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Insurance commissioner orders changes to FAIR Plan
Plumas County homeowners may soon get some much needed home insurance relief.
The Fair Access to Insurance Requirements (FAIR) Plan, which is referred to as the home insurance plan of last resort, is quickly becoming the only resort for many California homeowners due to devastating wildfires statewide. This plan costs significantly more than a traditional plan and only covers fire damage. Homeowners then have to get a second plan to cover things such as water damage, theft, falling objects and liability.
On Nov. 14, California Insurance Commissioner Ricardo Lara ordered the FAIR Plan to begin selling comprehensive insurance policies. In addition, he said the plan must double its homeowners’ coverage limits, from $1.5 million currently, to $3 million by April 1, 2020.
Policyholders also will be able to pay monthly using credit cards or electronic transfers without being charged additional fees.
Lara said he’d heard from thousands of California homeowners who were being denied insurance because they live in fire prone areas. This already has affected home sales and home prices.
The FAIR Plan isn’t tax funded. Instead, all property and casualty insurance companies doing business in California are required to pay into it. The Plan is governed by a board of directors appointed by various government officials, but Lara has the authority to override their decisions. His Nov. 14 order included a directive that the Fair Plan Association come up with a new plan within 30 days that includes the comprehensive policy option.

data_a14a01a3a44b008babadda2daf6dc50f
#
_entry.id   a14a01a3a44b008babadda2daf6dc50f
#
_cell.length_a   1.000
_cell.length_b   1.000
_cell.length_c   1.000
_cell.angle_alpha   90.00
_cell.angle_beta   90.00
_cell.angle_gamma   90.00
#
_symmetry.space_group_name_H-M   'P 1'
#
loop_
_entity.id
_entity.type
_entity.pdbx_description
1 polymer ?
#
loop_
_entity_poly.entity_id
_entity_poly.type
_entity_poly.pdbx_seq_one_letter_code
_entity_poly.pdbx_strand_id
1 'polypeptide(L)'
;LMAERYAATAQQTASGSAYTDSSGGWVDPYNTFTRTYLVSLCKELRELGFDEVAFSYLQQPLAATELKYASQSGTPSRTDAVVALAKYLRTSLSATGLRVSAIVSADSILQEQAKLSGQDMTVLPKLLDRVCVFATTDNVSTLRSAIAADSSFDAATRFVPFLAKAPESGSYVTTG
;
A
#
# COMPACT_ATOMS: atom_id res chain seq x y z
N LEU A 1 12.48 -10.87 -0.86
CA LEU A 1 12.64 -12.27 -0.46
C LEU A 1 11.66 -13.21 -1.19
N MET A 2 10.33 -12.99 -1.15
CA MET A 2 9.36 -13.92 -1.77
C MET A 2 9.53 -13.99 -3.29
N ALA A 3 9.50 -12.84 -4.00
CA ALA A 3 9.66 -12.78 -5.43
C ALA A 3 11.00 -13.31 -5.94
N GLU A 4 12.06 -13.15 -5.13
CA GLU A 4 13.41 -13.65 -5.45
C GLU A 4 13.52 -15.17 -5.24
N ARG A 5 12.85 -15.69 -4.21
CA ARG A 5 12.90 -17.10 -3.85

The California FAIR Plan Association President Anneliese Jivan has called Lara’s order “a misguided approach.”
In a prepared statement, Jivan said, “Implementing such a fundamental change in our mission and operations would involve a massive scale up of personnel with expertise in different types of insurance. Not only would this take significant time and divert resources from core activities focused on improving service to existing and new FAIR Plan policyholders, but it will also result in increased operating costs that will be passed along in the form of higher rates for all policyholders.”
FAIR Plan policies have been limited, historically, because the insurance industry hasn’t wanted the state-mandated plans to compete with their private insurance plans.
But Amy Bach, executive director of United Policyholders, a nonprofit that advocates for insurance consumers, says that insurance companies can’t have it both ways. “If [insurance companies] don’t like it, the solution really is to start doing their job and selling insurance again,” she said. “This is an untenable situation.”